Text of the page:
Lake Kamnarok is the only ox-bow lake in Kenya, located at the base of Kerio Valley. Kamnarok derives from the word narok, which is a water plant species that was prevalent in the lake in the early stages of its formation. The lake was 1 sq. km in size and had the second largest population of crocodiles in Africa after Lake Chad.

History of Lake Kamnarok

The low-lying oxbow lake was formed approximately millions of years ago, as a result of the cutting-off of Kerio River meander banks during heavy floods.

The floods of 1961 led to its enlargement leading to the evacuation of people living near the lake. In 1984, Lake Kamnarok Game Reserve was established, and the lake was gazetted. The reserve homes about 500 elephants.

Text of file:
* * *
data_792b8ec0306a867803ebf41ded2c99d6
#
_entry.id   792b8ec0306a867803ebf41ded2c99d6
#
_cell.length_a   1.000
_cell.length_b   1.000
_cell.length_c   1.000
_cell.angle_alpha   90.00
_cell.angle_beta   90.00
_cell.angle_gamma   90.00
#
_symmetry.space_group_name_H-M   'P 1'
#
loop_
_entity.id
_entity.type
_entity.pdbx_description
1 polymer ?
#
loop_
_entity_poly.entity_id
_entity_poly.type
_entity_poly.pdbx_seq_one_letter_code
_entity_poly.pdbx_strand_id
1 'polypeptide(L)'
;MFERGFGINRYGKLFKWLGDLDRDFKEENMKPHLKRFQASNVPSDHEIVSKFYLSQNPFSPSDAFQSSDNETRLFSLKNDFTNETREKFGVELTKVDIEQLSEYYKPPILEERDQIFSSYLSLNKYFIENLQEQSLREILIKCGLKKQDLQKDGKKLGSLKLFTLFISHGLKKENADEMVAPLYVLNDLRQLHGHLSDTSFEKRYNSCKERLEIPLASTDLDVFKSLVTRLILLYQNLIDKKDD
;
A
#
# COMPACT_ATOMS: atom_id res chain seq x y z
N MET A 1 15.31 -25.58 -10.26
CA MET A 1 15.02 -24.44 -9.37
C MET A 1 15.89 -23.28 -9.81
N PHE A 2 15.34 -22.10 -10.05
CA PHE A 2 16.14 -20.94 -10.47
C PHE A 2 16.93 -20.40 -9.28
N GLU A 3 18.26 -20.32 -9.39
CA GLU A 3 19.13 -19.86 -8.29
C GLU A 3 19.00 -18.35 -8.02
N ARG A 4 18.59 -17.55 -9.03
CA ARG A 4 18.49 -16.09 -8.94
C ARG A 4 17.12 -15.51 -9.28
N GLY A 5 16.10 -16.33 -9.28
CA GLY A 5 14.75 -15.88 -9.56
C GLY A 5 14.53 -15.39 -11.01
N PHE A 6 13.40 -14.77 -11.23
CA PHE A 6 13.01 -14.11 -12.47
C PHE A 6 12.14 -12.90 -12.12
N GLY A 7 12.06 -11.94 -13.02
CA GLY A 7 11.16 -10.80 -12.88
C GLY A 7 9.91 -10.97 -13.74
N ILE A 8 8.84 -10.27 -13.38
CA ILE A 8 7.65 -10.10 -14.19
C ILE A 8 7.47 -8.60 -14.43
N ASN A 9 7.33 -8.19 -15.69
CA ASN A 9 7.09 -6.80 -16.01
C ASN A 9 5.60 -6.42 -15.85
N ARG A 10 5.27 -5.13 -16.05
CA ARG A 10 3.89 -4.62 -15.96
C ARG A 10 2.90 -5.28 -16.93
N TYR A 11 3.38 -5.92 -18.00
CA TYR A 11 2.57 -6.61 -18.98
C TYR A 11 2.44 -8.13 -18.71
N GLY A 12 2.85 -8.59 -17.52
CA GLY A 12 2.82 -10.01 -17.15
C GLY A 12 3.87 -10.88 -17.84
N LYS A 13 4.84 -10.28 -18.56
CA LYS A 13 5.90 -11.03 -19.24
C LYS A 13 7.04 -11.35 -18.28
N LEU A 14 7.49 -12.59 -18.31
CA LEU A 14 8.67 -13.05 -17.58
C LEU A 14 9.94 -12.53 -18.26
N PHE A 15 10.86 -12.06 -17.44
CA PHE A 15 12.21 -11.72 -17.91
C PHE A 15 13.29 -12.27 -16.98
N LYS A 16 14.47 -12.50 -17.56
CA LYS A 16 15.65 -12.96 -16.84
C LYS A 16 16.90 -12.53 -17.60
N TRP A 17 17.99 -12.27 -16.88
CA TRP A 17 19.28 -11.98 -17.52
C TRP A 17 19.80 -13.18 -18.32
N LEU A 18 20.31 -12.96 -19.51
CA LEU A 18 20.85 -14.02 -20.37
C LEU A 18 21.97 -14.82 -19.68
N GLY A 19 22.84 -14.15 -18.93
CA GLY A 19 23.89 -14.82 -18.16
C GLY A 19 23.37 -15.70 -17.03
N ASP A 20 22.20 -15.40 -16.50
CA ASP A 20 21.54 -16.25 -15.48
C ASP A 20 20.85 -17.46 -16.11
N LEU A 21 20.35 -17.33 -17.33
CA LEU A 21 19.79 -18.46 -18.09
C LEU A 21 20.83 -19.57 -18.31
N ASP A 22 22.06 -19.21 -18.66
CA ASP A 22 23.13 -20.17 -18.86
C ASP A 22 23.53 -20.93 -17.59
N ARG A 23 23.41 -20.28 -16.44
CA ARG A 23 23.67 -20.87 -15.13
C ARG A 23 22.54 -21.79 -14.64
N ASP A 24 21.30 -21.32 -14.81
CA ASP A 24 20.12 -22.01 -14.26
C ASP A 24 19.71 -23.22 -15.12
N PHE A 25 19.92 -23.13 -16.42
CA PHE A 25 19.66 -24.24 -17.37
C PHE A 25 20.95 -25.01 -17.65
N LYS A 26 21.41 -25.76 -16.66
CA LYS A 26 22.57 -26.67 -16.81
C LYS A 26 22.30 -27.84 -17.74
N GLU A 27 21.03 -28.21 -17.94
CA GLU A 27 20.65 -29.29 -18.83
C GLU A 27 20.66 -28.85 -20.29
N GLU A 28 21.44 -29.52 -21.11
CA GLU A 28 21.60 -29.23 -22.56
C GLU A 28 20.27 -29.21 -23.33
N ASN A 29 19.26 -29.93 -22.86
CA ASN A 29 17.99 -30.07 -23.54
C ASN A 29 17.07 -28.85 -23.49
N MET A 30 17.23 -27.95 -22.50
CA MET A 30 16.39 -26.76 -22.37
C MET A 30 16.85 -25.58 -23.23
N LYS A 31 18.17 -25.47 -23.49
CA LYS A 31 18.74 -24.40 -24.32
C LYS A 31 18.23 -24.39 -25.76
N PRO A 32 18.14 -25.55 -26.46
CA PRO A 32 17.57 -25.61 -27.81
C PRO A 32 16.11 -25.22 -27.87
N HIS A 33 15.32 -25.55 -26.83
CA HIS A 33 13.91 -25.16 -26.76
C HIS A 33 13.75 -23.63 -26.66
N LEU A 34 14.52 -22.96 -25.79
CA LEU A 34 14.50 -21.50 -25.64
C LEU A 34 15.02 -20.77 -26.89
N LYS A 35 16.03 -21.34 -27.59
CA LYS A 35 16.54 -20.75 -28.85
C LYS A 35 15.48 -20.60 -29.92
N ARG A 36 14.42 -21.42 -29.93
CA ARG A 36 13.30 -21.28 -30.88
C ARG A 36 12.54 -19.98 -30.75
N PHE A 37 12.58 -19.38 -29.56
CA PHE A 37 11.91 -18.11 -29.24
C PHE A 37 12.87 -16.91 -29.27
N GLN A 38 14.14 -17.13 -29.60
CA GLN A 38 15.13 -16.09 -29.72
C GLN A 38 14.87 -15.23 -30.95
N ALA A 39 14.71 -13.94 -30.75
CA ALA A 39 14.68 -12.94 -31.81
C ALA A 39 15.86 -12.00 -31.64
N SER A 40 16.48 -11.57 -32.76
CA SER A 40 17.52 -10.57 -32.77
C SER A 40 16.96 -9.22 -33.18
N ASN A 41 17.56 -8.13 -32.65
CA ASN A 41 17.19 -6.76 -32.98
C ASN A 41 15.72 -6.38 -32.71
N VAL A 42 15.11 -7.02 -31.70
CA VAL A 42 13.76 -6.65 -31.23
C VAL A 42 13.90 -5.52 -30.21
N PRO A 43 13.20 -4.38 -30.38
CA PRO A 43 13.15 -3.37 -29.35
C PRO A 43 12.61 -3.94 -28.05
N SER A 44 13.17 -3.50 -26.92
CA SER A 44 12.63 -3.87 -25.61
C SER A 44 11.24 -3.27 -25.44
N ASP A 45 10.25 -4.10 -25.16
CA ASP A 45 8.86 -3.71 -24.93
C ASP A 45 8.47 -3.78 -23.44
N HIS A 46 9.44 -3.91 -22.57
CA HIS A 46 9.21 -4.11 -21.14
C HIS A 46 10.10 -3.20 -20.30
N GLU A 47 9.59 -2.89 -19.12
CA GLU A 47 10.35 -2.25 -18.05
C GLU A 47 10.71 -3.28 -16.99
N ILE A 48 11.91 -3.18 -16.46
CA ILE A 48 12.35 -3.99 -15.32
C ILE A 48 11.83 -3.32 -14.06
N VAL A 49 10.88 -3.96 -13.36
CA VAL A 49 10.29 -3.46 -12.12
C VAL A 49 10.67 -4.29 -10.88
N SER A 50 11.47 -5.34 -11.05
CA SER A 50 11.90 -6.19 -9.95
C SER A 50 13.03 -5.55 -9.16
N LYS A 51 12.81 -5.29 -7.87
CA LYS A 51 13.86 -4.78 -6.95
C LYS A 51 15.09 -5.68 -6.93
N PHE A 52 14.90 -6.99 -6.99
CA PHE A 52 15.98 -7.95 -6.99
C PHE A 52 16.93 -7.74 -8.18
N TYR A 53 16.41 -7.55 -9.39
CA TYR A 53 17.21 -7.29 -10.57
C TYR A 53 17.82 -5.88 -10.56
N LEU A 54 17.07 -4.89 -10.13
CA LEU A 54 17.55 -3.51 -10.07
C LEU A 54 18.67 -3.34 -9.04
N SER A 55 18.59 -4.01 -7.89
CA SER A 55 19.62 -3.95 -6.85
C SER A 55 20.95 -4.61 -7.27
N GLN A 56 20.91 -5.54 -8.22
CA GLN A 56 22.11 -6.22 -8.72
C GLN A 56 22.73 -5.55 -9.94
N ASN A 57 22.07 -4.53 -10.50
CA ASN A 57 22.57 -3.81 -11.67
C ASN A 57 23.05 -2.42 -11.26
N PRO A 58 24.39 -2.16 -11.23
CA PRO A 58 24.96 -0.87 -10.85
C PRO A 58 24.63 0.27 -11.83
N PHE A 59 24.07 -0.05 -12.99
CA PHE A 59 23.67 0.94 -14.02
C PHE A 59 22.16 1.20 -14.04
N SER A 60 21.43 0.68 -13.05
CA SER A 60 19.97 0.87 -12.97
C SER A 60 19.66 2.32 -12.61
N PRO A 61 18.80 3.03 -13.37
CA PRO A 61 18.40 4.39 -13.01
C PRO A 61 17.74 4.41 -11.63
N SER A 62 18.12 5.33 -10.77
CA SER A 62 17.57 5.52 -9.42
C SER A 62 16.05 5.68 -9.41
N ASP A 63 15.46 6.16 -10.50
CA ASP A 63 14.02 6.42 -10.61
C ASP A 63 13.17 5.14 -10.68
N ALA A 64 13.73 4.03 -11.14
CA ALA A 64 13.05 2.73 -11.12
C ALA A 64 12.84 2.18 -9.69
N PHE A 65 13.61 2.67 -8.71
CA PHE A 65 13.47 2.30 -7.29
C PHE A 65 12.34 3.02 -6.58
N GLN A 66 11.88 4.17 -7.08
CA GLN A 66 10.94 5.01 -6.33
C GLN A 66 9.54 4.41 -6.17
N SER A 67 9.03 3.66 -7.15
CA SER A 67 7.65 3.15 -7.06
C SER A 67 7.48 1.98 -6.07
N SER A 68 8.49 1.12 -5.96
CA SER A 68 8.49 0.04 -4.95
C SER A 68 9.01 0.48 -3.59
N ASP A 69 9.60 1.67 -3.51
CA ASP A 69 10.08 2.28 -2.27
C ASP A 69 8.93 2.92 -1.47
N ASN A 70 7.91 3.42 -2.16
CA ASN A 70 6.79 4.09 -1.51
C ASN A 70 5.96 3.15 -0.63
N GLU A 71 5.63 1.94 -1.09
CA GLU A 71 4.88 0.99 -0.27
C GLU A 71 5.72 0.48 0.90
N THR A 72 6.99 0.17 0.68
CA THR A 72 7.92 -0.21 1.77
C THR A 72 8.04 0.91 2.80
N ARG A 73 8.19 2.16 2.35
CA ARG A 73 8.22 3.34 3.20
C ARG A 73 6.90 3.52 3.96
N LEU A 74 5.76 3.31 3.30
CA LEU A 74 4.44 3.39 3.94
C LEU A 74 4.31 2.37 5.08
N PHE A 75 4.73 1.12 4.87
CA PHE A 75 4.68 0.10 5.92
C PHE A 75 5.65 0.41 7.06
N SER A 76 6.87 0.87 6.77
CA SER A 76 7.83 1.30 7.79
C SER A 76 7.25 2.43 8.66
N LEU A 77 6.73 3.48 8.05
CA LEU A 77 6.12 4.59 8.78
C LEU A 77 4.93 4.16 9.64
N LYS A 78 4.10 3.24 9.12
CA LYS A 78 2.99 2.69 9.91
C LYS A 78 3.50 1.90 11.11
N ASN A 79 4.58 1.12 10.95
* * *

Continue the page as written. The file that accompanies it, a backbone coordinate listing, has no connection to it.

About Lake Kamnarok

View of Lake Kamnarok from the Kerio Valley View Point
View of Lake Kamnarok from the Kerio Valley View Point | Photo By Vincent Sanya

The vanishing lake is fed by Oiwo, Ketipborok, Cheplogoi and Lelabei rivers. Lake Kamnarok can be noticed as you approach the Kerio Valley floor from Iten Town. Like other Kenyan Rift Valley lakes, Kamnarok’s existence is mainly threatened by some human activities such as farming activities in the area and charcoal burning. The human activities have directly led to the degradation of Lake Kamnarok and its considerable reduction in size to the verge of extinction.

Read: The Dwindling of Kenya’s Only Ox-Bow Lake, Lake Kamnarok